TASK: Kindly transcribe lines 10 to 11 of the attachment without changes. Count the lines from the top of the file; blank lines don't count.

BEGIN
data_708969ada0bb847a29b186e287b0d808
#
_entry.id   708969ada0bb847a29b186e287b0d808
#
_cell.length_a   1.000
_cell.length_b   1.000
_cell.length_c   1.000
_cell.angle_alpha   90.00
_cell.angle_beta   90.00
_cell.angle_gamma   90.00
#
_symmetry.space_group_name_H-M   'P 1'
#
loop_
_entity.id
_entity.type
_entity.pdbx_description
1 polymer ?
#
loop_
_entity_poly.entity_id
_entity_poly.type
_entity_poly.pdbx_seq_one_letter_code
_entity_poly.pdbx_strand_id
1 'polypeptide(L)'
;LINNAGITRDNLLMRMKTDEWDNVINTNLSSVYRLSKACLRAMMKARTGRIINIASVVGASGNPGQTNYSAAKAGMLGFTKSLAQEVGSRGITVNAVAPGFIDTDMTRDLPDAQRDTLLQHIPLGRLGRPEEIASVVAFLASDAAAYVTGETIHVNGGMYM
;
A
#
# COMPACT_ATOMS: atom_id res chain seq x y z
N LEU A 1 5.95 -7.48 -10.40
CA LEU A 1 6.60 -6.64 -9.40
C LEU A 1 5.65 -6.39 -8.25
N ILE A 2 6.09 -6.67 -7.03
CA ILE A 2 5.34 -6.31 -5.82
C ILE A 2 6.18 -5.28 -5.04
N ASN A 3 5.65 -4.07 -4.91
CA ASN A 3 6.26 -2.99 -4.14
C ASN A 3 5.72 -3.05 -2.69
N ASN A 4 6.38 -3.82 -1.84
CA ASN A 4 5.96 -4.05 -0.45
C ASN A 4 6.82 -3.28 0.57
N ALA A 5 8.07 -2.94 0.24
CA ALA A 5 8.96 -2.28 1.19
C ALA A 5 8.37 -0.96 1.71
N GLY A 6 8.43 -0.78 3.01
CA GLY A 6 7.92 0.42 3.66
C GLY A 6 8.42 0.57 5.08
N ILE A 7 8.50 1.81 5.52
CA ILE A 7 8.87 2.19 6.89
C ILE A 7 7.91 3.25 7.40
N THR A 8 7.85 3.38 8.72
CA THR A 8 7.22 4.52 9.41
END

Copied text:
_cell.angle_gamma   90.00
#